With former Vice President Joe Biden now the President-elect of the United States, enthusiasm on the left is tempered by the likelihood that Republicans will keep the Senate. Climate policy is one of a few key areas in which Democrats hope to implement sweeping change by introducing federal policies to cut carbon emissions aggressively and invest significantly in infrastructure and technologies to speed decarbonization. However, while the full scope of Democratic policies may not be realized by the next Congress, legislation that encourages the rapid deployment of nuclear energy technology represents an area where Democrats and Republicans can continue to work together—as they have over the last four years—on advancing technologies with the potential to decarbonize power systems at home and abroad.
Although the United States formally withdrew from the Paris Agreement on November 4th, Biden has committed to rejoining the accord on the first day of his presidency, an action that he can accomplish with a stroke of the pen and without congressional approval. Under the Paris Agreement, the United States has pledged to reduce carbon emissions by 26 percent over 2005 levels, by 2025, but as of today, the United States is only on track to reduce emissions by 17 percent within that same timeframe. Federal policy will be crucial to making up the gap and putting the United States on a faster path to decarbonization; however, many policies that could aid decarbonization and require congressional approval (such as placing a price on carbon or renewing investment tax credits for renewable energy sources) may not make progress under a Republican-led Senate. However, nuclear energy—a low-carbon source of reliable power—has champions on both sides of the aisle and should receive attention from a Democratic administration looking to pass climate legislation.
With bipartisan support, Congress passed the Nuclear Energy Innovation Capabilities Act (NEICA), which was signed into law in 2018. Congress passed the Nuclear Energy Innovation and Modernization Act (NEIMA) in December 2018, and it was signed into law in 2019. NEICA helps establish public-private partnerships through the US Department of Energy’s Gateway for Accelerated Innovation in Nuclear (GAIN) program in order to speed the development of the next generation of nuclear reactors. Although advanced reactors are unlikely to be commercialized by 2025, their success can make a difference for US and global climate targets within the next decade. Similarly, NEIMA—which modernizes the regulatory process for nuclear reactors—was introduced by Senator John Barrasso (R-WY) and co-sponsored by ten Republican and eight Democratic senators.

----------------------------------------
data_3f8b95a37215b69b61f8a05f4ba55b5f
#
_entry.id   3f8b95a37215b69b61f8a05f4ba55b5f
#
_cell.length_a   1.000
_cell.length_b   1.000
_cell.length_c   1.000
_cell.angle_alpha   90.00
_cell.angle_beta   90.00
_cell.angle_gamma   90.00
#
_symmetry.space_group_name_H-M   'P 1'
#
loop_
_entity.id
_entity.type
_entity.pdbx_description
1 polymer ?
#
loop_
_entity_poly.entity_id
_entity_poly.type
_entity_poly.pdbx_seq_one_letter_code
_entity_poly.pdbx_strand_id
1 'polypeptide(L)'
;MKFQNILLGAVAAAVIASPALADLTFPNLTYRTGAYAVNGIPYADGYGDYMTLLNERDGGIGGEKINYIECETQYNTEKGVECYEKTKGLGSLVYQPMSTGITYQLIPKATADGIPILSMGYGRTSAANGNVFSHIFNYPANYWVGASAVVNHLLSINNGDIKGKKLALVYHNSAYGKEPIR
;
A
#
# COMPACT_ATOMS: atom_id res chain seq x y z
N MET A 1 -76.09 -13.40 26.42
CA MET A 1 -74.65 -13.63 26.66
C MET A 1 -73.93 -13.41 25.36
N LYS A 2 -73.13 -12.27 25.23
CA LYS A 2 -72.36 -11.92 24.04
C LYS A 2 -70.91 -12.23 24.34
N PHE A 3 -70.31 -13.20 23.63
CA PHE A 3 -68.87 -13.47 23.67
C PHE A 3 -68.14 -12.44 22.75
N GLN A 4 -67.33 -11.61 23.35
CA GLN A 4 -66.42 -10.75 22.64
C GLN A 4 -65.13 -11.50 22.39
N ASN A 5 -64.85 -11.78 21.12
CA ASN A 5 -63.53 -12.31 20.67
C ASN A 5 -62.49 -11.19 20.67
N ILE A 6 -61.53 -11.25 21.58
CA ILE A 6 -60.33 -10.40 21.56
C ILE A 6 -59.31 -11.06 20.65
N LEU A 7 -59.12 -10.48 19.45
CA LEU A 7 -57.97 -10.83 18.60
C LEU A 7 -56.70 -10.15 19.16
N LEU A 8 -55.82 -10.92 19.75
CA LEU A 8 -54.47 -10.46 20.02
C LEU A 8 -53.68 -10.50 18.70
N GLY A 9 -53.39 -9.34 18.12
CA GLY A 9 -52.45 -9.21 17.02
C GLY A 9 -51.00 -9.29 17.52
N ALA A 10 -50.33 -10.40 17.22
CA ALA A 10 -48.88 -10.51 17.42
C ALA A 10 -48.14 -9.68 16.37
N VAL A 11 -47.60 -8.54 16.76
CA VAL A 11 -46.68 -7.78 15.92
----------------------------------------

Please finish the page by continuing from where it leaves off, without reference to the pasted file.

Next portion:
Strong bipartisan congressional support for nuclear reactors—both the existing fleet and also the next generation of advanced reactors—is in line with the emphasis in Biden’s climate and energy plans on the importance of the domestic nuclear fleet as a source of low-carbon energy as well as the next generation of nuclear energy technologies. The current fleet—which accounts for 20 percent of total US electricity generation and more than half of low-carbon electricity generation in the United States—is integral to limiting carbon emissions, while commercializing and exporting advanced nuclear reactors is critical for US national security and global security and safeguards. As a statesman and national security expert, Biden should continue to support initiatives that will ensure that the United States can commercialize and export the next generation of nuclear technologies.